1 Lynn, Susan G., M.A. and Sinaki, Mehrsheed, M.D., M.S. “Reducing the Risk of Falls Through Proprioceptive Dynamic Posture Training in Osteoporotic Women with Kyphotic Posturing.” 81. 4. (2002): 241-246. PDF. https://www.researchgate.net/profile/Susan_Lynn/publication/11412718_Reducing_the_Risk_of_Falls_Through_Proprioceptive_Dynamic_Posture_Training_in_Osteoporotic_Women_with_Kyphotic_Posturing/links/02e7e53a1983ef1d5f000000.pdf

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Comments on this article are closed.

  1. Elle

    I had just finished house sitting for 5 months in keywest.
    It’s devastating to see the loss of things in the Keys.. it will be a long time b4 paradise returns. ?Thankful south Florida was not affected?

    • Vivian Goldschmidt, MA

      You’ve seen it first-hand, then, Elle. We’re thankful it was not worse – it sure could have been!

  2. Angeliki

    Hi Vivian,
    First of all I would like to thank you for all the wonderful information that you share with the bone savers. But I would like you to reconsider answering some very pertinent questions from many savers privately.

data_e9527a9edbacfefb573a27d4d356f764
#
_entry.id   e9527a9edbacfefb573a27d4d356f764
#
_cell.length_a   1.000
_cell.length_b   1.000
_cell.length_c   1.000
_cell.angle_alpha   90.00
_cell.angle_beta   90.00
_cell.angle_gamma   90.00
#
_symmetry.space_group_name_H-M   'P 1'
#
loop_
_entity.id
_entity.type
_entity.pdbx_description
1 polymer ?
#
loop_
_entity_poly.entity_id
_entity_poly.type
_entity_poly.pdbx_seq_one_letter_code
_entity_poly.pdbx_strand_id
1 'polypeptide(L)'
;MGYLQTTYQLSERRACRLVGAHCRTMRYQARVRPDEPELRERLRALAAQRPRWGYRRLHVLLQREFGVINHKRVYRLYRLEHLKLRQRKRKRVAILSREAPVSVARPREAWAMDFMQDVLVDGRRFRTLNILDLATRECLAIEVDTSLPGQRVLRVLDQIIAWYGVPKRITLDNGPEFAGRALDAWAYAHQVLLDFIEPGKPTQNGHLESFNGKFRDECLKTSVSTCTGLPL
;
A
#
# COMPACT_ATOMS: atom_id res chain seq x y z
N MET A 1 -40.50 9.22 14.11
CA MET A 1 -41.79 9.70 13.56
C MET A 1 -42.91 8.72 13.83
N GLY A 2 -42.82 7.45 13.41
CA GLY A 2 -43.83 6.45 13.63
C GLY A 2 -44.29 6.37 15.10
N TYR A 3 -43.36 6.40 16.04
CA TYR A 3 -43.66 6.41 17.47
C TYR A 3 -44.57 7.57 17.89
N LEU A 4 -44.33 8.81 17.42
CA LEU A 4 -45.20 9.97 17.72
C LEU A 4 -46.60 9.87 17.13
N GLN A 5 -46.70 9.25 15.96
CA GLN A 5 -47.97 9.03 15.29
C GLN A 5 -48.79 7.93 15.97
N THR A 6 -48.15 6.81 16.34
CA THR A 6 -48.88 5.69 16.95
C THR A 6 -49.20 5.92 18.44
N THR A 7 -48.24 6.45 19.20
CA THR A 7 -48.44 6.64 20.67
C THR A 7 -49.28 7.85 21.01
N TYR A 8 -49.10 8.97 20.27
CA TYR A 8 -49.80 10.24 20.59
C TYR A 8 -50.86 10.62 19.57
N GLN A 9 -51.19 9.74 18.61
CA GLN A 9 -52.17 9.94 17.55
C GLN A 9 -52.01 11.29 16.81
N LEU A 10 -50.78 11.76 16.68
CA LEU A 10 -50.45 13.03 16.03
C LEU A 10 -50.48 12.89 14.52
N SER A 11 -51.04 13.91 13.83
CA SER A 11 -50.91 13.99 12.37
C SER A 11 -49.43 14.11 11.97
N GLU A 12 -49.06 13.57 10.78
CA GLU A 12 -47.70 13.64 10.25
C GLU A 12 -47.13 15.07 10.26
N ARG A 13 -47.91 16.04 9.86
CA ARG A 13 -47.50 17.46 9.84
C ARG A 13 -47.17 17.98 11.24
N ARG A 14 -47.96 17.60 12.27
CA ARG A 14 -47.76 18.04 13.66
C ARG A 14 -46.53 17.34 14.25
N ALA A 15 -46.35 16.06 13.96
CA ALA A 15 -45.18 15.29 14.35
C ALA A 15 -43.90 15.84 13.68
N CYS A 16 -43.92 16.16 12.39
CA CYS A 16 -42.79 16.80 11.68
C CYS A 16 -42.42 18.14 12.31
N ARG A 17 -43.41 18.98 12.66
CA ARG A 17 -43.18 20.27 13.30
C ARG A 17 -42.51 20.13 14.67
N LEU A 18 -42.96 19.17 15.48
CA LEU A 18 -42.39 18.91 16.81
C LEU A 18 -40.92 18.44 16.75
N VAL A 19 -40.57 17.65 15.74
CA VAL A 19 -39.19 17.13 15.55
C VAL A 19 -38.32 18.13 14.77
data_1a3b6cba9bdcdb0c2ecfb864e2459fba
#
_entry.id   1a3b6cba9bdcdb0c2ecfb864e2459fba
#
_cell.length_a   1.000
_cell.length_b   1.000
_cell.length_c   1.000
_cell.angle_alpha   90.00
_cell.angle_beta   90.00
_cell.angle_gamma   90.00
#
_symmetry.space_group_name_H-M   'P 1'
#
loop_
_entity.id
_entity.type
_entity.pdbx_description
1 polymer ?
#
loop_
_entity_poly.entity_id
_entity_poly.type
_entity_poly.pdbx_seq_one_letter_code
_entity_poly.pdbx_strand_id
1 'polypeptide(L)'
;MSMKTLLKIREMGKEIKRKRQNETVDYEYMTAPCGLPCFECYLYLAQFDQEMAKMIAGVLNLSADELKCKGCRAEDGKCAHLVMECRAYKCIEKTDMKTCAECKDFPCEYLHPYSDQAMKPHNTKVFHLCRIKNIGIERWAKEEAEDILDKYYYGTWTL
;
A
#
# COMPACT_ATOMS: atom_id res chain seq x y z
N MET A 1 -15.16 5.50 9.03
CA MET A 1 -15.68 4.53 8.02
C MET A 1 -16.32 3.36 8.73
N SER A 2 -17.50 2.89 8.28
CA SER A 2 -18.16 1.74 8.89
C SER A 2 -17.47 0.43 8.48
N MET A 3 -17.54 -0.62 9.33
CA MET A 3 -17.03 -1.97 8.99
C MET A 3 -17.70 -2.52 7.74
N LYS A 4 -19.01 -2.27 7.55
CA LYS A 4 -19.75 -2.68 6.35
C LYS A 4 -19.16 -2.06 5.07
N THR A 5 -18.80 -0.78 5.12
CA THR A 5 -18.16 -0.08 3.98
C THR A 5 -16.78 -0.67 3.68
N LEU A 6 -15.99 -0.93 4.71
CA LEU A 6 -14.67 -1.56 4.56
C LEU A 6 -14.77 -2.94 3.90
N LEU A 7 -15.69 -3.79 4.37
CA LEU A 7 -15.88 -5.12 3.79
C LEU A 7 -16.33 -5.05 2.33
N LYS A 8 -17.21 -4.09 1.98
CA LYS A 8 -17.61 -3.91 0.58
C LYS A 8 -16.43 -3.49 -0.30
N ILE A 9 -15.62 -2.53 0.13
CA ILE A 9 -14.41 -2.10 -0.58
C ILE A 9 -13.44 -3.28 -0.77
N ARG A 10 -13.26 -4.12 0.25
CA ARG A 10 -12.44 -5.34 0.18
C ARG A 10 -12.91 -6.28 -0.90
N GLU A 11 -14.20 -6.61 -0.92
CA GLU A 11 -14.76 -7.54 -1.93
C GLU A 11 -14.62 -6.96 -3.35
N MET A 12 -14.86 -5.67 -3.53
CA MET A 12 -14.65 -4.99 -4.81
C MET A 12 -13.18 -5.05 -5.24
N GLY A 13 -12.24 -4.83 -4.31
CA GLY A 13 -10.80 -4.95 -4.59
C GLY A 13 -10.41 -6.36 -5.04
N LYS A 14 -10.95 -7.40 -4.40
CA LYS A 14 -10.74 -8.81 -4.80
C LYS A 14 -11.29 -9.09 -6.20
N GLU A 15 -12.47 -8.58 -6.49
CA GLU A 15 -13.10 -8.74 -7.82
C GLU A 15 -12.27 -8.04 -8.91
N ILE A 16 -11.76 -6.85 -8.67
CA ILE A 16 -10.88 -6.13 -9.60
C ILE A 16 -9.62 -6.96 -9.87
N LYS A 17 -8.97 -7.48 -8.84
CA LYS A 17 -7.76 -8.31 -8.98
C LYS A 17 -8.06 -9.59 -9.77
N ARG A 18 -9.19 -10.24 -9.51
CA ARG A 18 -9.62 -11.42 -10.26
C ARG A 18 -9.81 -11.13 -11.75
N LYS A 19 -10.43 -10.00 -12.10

Many of us have the same questions and could also benefit from your answers and gain from you knowledge, so why deprive us when you are already trying to educate us?

    Thanks
    when

    • Vivian Goldschmidt, MA

      You’re very welcome, Angeliki. If you have questions, feel free to send an e-mail to Customer Support for guidance. 🙂

  3. Judy Swartout

    I appreciate all of your valuable information!
    I do it all!
    Thank you!

    • Vivian Goldschmidt, MA

      And I appreciate you, Judy! Keep learning.

  4. Sheila

    We are in NC and hosted a couple from Naples Florida, for three nights, escaping Irma on their way to CT. The last we heard there still was no power there. They may stop back on their way home whenever that might be. Glad they are safe. Also glad you and your family are safe.

    • Vivian Goldschmidt, MA

      Thank you, Sheila!